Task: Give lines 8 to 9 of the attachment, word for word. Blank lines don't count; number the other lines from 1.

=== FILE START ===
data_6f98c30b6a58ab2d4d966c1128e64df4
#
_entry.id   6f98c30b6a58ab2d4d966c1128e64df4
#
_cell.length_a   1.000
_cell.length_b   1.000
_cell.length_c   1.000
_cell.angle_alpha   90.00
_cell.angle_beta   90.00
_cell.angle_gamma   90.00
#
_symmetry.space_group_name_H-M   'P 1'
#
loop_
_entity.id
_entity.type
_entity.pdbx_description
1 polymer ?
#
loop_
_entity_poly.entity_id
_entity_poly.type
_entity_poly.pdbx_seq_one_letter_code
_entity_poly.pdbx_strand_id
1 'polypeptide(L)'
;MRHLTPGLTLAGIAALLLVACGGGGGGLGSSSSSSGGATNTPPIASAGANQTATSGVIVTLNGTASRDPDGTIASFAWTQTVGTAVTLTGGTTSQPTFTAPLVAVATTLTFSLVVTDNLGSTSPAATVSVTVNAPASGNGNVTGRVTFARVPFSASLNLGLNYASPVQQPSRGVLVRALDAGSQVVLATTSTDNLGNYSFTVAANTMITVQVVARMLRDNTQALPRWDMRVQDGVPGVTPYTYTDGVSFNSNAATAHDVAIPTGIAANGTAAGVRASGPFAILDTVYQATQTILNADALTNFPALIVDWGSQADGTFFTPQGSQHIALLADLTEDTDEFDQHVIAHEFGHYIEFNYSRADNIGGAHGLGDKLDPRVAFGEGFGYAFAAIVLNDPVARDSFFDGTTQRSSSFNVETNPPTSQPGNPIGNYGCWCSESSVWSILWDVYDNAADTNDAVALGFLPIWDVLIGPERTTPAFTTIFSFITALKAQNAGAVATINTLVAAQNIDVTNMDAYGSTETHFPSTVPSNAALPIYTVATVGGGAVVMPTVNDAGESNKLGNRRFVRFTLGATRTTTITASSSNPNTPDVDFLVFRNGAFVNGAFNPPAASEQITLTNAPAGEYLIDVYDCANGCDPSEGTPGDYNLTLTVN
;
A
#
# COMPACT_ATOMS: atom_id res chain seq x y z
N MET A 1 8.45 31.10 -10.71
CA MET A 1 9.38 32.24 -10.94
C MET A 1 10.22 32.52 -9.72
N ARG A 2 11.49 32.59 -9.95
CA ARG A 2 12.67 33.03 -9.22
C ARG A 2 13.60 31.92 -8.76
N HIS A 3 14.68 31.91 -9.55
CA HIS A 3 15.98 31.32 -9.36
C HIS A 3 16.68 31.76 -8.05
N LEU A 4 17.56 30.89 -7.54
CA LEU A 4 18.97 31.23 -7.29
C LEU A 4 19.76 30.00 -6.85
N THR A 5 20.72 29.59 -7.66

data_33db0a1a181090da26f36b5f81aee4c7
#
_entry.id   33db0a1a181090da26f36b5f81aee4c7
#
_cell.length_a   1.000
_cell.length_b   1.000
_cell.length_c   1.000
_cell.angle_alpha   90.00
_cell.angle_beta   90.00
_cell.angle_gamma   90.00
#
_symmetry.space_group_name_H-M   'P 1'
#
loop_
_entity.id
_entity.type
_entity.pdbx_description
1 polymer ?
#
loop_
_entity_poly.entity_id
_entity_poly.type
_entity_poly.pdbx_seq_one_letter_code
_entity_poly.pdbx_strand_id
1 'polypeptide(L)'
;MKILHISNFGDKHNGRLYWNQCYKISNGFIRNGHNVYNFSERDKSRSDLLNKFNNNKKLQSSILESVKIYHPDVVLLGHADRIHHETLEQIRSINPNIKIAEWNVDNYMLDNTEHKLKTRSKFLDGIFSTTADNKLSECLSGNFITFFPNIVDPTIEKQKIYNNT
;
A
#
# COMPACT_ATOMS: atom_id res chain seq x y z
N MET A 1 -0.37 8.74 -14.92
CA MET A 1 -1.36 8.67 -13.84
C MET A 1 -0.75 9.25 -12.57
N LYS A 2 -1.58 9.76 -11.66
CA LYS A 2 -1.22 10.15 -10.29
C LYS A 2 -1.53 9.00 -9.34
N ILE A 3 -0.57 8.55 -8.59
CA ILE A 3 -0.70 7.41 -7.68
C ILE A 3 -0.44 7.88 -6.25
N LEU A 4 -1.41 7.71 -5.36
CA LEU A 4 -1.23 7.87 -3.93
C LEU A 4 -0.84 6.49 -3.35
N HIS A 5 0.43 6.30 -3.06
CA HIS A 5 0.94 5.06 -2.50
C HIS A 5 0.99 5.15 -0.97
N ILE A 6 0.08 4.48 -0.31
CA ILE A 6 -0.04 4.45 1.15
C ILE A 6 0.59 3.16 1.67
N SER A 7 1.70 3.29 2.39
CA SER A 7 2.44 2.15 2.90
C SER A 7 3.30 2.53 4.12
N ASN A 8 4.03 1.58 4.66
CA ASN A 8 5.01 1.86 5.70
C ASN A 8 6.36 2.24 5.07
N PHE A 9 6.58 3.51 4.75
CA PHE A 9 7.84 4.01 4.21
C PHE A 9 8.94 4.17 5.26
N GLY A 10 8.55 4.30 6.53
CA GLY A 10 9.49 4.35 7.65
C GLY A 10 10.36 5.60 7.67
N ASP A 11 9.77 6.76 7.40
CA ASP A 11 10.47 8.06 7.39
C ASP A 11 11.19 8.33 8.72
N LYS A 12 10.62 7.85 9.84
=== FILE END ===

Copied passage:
_cell.angle_alpha   90.00
_cell.angle_beta   90.00